The relationship between Jason Spezza and the Ottawa Senators wasn’t at an all-time high during the summer.
The 27-year-old had grown weary of the wringer players in Canadian cities – especially star players – are put through. He quietly asked Sens GM Bryan Murray to explore trade possibilities, which didn’t endear him to a fan base painfully familiar with top talents asking to be relocated.
When there were no takers for the perceived one-dimensional center with five years and $33 million still owed to him, Spezza could have put more behind-the-scenes pressure on Murray to move him or thrown discretion to the wind with a no-show at training camp.
Instead, Spezza returned to the team (a) harboring no grudges; and (b) as committed to improving his defensive play as at any point in his previous seven NHL seasons. During the off-season, he continued to focus on becoming more of a shooter, putting a net behind his house for target practice. He also understood the organization wanted him to be better defensively and on faceoffs, so he worked at those aspects as well.
The results didn’t come right away this season, for him or the team. A groin injury caused Spezza to miss half of Ottawa’s first 10 games and score just once the entire month of October; meanwhile, the Senators posted a 4-6-1 record out of the gate and desperately needed more from all their players.
In early November, Spezza broke through, scoring three goals and seven points in three games. More importantly, his efforts away from the puck won him the cautious confidence of coach Cory Clouston and the added on-ice responsibilities that go along with it.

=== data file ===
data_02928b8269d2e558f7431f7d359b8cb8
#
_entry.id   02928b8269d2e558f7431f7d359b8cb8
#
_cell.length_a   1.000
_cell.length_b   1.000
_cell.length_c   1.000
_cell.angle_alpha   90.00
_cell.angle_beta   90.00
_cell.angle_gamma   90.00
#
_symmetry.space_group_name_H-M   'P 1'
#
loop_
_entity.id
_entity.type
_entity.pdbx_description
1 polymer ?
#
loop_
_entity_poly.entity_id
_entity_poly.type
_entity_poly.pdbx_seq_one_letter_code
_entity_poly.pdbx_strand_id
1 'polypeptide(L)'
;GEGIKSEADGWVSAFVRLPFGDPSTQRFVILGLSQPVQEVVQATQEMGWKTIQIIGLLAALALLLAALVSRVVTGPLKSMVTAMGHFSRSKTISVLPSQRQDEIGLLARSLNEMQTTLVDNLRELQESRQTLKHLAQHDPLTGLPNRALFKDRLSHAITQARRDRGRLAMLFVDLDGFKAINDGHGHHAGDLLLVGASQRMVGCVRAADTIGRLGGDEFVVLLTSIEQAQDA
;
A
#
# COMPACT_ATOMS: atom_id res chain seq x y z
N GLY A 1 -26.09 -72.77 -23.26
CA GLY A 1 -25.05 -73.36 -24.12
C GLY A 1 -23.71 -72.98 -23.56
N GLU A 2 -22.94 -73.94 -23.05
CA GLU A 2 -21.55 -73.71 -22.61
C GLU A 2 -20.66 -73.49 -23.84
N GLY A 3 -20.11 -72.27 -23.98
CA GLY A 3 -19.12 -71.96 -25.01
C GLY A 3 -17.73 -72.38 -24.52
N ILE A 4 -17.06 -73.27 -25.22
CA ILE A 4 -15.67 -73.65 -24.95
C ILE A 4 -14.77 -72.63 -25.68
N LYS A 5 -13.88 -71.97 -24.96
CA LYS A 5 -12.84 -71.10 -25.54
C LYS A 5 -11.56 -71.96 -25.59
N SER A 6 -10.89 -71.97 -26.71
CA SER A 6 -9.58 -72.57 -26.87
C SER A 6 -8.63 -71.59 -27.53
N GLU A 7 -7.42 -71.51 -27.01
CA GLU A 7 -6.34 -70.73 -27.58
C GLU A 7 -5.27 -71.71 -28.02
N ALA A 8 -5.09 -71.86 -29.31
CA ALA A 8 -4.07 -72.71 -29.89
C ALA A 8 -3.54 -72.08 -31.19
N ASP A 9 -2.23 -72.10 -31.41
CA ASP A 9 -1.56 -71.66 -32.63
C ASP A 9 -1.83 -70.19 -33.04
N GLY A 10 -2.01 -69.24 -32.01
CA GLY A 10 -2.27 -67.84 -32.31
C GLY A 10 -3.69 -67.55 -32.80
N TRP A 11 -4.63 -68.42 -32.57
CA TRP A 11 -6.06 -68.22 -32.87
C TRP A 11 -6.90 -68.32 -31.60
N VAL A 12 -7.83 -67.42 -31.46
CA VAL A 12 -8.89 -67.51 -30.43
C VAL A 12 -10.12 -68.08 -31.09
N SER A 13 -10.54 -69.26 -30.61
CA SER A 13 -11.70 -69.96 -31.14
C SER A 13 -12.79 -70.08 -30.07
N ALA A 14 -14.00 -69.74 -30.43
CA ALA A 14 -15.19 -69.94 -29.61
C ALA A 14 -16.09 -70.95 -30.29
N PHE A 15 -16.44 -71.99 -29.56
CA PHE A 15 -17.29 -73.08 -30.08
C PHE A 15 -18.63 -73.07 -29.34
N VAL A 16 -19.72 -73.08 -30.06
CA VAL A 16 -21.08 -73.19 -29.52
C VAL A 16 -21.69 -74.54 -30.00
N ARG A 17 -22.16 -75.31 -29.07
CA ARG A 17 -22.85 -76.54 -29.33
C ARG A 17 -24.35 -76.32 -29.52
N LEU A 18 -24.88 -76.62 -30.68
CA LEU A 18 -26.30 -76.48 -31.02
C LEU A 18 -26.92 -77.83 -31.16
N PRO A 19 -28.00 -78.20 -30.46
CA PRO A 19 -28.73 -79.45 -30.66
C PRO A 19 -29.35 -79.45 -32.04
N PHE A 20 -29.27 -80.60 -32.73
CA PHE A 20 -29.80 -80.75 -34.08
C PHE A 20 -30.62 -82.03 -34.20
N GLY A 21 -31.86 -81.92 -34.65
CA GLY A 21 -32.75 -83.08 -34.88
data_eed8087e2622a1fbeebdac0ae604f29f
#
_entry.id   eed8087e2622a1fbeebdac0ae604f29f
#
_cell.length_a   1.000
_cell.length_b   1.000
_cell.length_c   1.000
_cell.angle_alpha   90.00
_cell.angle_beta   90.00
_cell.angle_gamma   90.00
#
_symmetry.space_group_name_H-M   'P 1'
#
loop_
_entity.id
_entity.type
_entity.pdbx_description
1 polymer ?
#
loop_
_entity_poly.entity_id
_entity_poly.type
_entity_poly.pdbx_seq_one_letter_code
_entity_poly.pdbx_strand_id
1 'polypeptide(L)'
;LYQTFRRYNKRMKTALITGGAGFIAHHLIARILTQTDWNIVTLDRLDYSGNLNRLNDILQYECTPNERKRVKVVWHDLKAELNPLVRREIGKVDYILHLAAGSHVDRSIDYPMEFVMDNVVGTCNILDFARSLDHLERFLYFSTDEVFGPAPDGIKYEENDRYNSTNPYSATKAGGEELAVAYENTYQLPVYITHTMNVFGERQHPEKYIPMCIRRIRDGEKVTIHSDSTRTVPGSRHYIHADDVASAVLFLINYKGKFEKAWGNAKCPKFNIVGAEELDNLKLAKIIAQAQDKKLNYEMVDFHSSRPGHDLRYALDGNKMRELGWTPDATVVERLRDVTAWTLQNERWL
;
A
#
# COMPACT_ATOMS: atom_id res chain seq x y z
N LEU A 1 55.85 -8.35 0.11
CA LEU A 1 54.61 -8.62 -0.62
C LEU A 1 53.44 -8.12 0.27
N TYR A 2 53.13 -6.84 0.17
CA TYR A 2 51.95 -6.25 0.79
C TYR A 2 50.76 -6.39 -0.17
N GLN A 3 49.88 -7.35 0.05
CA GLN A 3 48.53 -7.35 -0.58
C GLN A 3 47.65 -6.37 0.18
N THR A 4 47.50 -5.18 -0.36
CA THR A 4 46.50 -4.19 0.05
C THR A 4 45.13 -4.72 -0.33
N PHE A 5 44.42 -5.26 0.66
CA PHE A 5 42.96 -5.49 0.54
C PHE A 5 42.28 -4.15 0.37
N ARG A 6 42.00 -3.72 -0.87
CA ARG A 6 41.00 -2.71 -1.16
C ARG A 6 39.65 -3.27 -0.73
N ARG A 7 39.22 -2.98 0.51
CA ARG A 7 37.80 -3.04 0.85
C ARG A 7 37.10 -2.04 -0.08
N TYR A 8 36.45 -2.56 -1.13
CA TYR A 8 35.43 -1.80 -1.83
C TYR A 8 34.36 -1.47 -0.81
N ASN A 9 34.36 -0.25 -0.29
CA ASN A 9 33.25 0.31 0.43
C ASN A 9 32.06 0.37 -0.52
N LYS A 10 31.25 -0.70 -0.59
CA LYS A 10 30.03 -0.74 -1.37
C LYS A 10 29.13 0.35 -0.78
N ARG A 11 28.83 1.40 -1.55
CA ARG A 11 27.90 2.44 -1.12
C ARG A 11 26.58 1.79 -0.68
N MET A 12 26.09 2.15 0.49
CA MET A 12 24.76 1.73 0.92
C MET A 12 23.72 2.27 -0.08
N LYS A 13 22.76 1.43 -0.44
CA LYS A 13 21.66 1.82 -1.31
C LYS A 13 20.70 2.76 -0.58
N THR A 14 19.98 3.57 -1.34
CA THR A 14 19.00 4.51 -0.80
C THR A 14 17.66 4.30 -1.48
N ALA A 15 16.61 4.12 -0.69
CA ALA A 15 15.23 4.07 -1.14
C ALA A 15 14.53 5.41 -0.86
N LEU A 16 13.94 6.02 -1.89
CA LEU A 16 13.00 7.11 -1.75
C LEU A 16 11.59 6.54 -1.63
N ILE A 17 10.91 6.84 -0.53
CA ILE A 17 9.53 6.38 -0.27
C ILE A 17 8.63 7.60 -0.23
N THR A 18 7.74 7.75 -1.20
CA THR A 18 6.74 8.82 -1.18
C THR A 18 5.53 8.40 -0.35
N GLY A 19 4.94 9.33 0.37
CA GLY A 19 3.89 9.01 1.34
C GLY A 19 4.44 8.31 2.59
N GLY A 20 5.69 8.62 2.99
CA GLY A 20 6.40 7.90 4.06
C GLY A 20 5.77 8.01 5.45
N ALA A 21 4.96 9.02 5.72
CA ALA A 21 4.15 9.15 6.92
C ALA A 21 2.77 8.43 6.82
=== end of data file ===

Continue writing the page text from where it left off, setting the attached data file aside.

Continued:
“He’s made a lot of strides in little areas,” Clouston said of Spezza. “Faceoffs have been very good; we’ve got him on the penalty kill now at times and he’s getting more comfortable with that. We’re still working on expanding his role, including those areas that don’t always show up on the scoresheet.”
Spezza, naturally, is pleased.
“I think things have turned out well,” he said. “It’s been a bit up-and-down because of our play as a team, but when we play our best hockey, we can beat anyone. And for me personally, there’s been more of an expanded role.
“I just want to be put in situations to help out in all different areas. I’ve gotten that opportunity from the coach and gained his confidence. Now I’m just trying to make the most of that.”
Spezza bore the brunt of fan frustration in Ottawa last year. He was the target of Scotiabank Place boos when the Sens were eliminated in the first round of the playoffs by Pittsburgh and his pleasant nature is often mistaken for a lack of competitive fire. Now he’s discovering there are many different ways to a fan’s heart.
“One of the biggest things for me was realizing I could contribute night in and night out without having to score or be on the scoresheet…because I’ve always been looked to for scoring and creating offense,” Spezza said. “But now I’m contributing in other ways. Some of my best games this year have been nights I didn’t have any points, but played real well.”
Clouston chalks it all up to a change in philosophy.
“We’re trying to stress with Jason that every time he enters the offensive zone or touches the puck, it doesn’t mean a scoring chance will happen,” Clouston said. “Part of the process is trying to understand when and when not to create something.
“But Jason has been very receptive to working on his game. It’s a work-in-progress, but there’s definitely been improvement.”
This article originally appeared in the Dec. 20 edition of The Hockey News magazine.
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